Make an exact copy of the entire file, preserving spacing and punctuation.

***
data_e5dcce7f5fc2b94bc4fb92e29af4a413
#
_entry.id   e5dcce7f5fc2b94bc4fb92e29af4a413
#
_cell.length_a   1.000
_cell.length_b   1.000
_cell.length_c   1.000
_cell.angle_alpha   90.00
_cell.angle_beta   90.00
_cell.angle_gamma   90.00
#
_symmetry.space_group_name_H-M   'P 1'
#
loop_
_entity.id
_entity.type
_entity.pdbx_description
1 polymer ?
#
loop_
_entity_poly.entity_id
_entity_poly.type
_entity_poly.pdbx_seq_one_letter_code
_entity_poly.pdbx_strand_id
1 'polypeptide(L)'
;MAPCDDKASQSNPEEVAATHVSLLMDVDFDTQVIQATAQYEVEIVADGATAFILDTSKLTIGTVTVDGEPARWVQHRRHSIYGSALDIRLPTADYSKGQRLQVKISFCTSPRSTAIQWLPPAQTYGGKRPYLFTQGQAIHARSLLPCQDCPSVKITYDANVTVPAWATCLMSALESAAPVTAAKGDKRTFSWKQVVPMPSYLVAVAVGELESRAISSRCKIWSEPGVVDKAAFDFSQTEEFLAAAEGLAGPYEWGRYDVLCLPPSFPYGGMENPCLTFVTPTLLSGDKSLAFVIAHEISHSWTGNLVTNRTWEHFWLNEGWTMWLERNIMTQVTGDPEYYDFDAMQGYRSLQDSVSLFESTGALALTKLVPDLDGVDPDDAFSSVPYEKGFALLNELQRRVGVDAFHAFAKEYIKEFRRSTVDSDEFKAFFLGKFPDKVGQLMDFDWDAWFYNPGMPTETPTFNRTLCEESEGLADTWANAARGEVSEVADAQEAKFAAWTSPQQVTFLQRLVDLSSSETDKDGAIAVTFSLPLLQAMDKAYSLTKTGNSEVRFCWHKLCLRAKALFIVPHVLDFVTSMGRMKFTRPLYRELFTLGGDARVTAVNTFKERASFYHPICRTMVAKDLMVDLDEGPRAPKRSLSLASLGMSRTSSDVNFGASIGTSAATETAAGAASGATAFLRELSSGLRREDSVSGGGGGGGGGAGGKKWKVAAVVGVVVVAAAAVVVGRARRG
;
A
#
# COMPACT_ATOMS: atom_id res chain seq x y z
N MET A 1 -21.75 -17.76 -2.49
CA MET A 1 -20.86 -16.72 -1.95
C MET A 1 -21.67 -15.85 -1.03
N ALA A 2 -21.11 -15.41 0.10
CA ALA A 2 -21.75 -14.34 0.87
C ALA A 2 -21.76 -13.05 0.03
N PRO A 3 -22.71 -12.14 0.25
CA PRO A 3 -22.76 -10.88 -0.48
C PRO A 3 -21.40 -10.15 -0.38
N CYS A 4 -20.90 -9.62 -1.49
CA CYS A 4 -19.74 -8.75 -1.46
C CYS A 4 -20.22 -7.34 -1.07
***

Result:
data_e5dcce7f5fc2b94bc4fb92e29af4a413
#
_entry.id   e5dcce7f5fc2b94bc4fb92e29af4a413
#
_cell.length_a   1.000
_cell.length_b   1.000
_cell.length_c   1.000
_cell.angle_alpha   90.00
_cell.angle_beta   90.00
_cell.angle_gamma   90.00
#
_symmetry.space_group_name_H-M   'P 1'
#
loop_
_entity.id
_entity.type
_entity.pdbx_description
1 polymer ?
#
loop_
_entity_poly.entity_id
_entity_poly.type
_entity_poly.pdbx_seq_one_letter_code
_entity_poly.pdbx_strand_id
1 'polypeptide(L)'
;MAPCDDKASQSNPEEVAATHVSLLMDVDFDTQVIQATAQYEVEIVADGATAFILDTSKLTIGTVTVDGEPARWVQHRRHSIYGSALDIRLPTADYSKGQRLQVKISFCTSPRSTAIQWLPPAQTYGGKRPYLFTQGQAIHARSLLPCQDCPSVKITYDANVTVPAWATCLMSALESAAPVTAAKGDKRTFSWKQVVPMPSYLVAVAVGELESRAISSRCKIWSEPGVVDKAAFDFSQTEEFLAAAEGLAGPYEWGRYDVLCLPPSFPYGGMENPCLTFVTPTLLSGDKSLAFVIAHEISHSWTGNLVTNRTWEHFWLNEGWTMWLERNIMTQVTGDPEYYDFDAMQGYRSLQDSVSLFESTGALALTKLVPDLDGVDPDDAFSSVPYEKGFALLNELQRRVGVDAFHAFAKEYIKEFRRSTVDSDEFKAFFLGKFPDKVGQLMDFDWDAWFYNPGMPTETPTFNRTLCEESEGLADTWANAARGEVSEVADAQEAKFAAWTSPQQVTFLQRLVDLSSSETDKDGAIAVTFSLPLLQAMDKAYSLTKTGNSEVRFCWHKLCLRAKALFIVPHVLDFVTSMGRMKFTRPLYRELFTLGGDARVTAVNTFKERASFYHPICRTMVAKDLMVDLDEGPRAPKRSLSLASLGMSRTSSDVNFGASIGTSAATETAAGAASGATAFLRELSSGLRREDSVSGGGGGGGGGAGGKKWKVAAVVGVVVVAAAAVVVGRARRG
;
A
#
# COMPACT_ATOMS: atom_id res chain seq x y z
N MET A 1 -21.75 -17.76 -2.49
CA MET A 1 -20.86 -16.72 -1.95
C MET A 1 -21.67 -15.85 -1.03
N ALA A 2 -21.11 -15.41 0.10
CA ALA A 2 -21.75 -14.34 0.87
C ALA A 2 -21.76 -13.05 0.03
N PRO A 3 -22.71 -12.14 0.25
CA PRO A 3 -22.76 -10.88 -0.48
C PRO A 3 -21.40 -10.15 -0.38
N CYS A 4 -20.90 -9.62 -1.49
CA CYS A 4 -19.74 -8.75 -1.46
C CYS A 4 -20.22 -7.34 -1.07